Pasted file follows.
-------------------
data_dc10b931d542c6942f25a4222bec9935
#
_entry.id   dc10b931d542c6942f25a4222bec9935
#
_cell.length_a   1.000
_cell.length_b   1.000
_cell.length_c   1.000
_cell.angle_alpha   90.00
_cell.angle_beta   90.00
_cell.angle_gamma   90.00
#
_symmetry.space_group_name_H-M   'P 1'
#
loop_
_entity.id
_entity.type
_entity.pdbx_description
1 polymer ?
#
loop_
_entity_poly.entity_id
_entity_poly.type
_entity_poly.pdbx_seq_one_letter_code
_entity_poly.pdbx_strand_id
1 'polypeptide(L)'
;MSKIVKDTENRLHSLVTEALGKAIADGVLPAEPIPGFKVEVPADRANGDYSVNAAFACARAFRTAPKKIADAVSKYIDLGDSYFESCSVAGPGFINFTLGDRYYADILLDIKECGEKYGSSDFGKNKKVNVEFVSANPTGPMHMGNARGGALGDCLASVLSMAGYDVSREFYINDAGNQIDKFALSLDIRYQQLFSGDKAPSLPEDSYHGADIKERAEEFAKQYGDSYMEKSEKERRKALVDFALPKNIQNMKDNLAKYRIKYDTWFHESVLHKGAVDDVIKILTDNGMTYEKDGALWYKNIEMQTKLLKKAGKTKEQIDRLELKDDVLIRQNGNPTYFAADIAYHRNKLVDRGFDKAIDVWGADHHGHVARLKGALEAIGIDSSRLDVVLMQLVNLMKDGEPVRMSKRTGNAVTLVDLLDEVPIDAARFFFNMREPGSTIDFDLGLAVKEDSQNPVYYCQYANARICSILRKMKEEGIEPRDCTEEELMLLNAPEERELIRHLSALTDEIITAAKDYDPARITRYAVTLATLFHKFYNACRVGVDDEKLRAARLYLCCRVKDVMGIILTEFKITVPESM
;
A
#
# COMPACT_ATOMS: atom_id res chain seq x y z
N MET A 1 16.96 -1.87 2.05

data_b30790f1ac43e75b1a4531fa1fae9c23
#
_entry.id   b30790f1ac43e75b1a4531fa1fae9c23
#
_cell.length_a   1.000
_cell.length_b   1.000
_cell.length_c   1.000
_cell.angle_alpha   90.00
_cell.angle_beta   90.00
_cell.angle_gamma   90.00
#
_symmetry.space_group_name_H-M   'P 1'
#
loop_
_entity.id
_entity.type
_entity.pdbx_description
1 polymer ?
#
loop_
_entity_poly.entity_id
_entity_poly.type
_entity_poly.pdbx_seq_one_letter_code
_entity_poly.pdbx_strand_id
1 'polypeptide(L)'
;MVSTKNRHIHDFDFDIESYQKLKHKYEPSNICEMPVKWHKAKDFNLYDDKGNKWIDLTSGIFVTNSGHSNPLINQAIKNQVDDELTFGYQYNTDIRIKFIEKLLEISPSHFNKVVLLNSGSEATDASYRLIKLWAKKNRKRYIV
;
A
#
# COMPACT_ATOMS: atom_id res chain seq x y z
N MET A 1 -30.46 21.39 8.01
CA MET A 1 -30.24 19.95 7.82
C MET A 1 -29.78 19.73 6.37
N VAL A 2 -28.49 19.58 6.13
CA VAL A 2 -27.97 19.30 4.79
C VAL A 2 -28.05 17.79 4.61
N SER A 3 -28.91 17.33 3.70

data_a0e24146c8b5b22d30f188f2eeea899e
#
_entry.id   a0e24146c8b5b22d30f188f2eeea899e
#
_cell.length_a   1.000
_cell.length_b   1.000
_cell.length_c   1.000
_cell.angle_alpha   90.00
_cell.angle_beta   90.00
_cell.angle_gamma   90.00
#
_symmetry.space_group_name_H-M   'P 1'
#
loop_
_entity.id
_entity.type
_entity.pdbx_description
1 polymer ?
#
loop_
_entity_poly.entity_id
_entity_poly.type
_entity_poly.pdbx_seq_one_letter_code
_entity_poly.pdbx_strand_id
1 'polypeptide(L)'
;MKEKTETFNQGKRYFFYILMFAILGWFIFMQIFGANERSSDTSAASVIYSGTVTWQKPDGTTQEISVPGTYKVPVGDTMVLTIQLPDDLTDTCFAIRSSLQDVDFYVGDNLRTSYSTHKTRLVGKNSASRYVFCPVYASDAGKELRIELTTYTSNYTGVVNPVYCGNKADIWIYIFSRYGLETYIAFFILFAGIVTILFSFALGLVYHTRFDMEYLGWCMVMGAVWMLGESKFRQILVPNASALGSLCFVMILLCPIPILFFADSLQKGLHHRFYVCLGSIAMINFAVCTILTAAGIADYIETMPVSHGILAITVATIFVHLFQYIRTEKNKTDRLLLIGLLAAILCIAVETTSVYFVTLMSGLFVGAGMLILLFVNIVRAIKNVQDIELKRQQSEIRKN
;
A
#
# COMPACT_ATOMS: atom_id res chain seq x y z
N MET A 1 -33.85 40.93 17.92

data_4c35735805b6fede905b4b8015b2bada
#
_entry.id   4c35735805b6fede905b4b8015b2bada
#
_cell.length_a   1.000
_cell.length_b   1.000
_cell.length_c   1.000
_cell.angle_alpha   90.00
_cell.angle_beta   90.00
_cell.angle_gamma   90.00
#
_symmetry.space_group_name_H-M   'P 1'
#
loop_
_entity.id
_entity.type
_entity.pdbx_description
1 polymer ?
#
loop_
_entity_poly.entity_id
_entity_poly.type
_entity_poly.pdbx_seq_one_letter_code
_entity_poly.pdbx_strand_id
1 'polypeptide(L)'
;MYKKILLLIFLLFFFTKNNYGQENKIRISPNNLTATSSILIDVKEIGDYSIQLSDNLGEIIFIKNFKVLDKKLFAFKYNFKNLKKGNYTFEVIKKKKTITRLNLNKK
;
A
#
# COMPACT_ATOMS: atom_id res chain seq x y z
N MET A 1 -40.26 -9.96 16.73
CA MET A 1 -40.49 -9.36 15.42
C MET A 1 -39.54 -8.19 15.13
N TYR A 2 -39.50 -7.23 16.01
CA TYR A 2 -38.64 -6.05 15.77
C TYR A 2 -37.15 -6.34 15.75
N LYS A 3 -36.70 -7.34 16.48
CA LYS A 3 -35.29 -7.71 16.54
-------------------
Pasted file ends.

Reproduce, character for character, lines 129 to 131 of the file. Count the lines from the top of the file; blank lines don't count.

# COMPACT_ATOMS: atom_id res chain seq x y z
N MET A 1 -40.26 -9.96 16.73
CA MET A 1 -40.49 -9.36 15.42